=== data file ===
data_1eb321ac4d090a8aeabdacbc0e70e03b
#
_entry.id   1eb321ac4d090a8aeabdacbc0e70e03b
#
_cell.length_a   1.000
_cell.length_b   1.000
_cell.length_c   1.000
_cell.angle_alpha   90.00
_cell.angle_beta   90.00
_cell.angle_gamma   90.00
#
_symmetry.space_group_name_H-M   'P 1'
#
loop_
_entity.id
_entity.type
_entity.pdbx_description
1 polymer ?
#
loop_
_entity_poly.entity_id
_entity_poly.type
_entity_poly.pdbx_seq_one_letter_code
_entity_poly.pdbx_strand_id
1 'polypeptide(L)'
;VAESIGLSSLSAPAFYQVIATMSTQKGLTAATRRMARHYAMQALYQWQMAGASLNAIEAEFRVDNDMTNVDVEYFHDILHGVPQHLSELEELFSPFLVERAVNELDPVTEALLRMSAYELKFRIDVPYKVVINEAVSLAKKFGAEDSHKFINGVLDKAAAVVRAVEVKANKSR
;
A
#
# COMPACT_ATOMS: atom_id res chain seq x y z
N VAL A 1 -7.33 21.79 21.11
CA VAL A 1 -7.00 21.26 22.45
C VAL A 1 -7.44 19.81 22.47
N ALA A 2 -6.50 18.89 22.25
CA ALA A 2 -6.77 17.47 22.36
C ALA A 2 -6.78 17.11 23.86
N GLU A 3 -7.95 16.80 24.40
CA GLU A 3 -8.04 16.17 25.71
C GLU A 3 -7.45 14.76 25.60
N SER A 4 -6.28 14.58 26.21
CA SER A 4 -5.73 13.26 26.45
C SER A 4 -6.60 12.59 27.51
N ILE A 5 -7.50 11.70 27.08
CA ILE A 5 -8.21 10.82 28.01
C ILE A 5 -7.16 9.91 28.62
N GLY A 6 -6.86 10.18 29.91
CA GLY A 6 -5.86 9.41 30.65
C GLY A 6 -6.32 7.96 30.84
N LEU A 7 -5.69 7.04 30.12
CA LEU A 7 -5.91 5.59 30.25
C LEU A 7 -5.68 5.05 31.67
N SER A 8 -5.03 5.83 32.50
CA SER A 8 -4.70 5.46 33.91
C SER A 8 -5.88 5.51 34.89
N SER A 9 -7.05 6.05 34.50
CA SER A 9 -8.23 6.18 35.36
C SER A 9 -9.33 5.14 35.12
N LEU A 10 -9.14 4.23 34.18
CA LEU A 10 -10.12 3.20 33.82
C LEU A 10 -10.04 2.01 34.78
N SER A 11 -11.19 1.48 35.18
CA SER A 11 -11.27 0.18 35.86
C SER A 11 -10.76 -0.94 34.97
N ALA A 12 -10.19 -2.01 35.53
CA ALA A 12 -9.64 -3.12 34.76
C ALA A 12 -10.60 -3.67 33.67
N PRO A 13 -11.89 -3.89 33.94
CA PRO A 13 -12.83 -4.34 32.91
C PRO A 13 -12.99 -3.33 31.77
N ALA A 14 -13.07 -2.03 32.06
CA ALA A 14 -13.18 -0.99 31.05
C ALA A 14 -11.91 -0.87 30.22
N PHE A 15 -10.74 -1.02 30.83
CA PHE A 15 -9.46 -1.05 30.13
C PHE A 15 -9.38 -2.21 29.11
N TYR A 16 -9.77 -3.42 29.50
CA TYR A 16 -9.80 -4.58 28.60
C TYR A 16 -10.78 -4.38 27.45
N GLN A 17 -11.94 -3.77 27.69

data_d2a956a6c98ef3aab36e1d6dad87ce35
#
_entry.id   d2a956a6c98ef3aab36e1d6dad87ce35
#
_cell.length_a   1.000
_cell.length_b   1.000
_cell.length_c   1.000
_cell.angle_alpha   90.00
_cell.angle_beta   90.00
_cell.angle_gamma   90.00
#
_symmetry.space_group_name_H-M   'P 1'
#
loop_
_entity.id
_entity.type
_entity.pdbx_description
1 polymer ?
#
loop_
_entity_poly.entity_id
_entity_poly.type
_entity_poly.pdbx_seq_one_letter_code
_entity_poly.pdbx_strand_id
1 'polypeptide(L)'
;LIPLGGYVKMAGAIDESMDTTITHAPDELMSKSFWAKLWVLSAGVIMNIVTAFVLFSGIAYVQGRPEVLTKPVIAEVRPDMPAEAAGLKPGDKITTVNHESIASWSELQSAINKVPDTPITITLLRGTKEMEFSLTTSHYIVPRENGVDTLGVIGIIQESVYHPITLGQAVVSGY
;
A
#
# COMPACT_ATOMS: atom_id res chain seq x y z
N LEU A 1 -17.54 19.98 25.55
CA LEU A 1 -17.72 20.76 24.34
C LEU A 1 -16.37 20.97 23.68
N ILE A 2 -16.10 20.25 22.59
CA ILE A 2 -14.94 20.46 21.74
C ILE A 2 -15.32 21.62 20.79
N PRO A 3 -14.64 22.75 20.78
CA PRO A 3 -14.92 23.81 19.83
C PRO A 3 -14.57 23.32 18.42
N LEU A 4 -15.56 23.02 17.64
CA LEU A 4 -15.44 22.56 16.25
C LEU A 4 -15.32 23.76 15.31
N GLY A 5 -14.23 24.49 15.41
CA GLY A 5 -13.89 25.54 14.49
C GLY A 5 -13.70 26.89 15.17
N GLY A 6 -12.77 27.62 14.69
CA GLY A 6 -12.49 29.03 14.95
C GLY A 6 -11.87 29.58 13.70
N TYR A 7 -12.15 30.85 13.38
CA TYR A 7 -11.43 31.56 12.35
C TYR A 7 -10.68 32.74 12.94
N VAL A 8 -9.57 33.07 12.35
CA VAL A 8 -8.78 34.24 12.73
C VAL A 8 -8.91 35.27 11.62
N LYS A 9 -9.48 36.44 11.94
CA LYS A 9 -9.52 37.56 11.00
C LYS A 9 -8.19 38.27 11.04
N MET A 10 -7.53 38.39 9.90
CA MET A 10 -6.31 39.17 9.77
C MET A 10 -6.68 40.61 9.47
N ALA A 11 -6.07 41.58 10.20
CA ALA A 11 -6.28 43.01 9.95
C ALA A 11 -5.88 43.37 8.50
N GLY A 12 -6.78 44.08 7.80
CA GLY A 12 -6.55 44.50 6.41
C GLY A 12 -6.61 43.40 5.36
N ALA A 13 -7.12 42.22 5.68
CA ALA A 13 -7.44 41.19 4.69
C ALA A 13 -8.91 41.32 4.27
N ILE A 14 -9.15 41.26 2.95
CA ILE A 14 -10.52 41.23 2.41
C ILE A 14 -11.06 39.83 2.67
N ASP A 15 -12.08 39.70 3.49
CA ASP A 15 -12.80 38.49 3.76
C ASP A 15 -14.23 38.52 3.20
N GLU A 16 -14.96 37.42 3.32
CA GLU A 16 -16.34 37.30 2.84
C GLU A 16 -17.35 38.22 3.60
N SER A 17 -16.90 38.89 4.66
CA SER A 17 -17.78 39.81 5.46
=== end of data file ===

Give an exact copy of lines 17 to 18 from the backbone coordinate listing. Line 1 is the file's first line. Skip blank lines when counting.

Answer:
_entity.pdbx_description
1 polymer ?